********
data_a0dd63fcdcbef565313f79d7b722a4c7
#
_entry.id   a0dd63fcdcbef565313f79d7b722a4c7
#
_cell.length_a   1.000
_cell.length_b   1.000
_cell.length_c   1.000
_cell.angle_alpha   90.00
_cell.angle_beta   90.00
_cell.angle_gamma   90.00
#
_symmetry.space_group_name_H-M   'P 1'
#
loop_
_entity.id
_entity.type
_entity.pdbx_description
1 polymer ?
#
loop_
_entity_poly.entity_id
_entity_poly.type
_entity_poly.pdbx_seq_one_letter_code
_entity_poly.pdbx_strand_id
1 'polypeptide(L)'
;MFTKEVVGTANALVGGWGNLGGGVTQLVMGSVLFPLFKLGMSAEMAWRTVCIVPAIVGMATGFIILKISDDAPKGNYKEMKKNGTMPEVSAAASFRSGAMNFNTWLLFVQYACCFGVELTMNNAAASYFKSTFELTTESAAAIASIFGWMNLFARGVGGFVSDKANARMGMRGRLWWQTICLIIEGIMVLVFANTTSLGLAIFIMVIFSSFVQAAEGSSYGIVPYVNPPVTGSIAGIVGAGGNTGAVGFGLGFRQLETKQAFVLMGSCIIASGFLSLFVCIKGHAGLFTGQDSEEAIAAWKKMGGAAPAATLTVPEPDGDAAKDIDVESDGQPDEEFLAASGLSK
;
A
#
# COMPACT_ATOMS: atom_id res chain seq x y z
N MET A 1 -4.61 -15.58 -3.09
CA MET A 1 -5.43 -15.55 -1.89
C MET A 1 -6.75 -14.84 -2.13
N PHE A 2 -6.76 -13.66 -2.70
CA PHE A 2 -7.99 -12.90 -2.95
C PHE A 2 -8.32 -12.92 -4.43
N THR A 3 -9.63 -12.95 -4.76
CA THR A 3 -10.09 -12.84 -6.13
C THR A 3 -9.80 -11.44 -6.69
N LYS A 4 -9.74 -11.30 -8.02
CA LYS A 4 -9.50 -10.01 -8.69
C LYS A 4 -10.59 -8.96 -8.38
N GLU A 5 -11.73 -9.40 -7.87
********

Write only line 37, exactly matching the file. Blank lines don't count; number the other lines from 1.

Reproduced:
N THR A 3 -9.63 -12.95 -4.76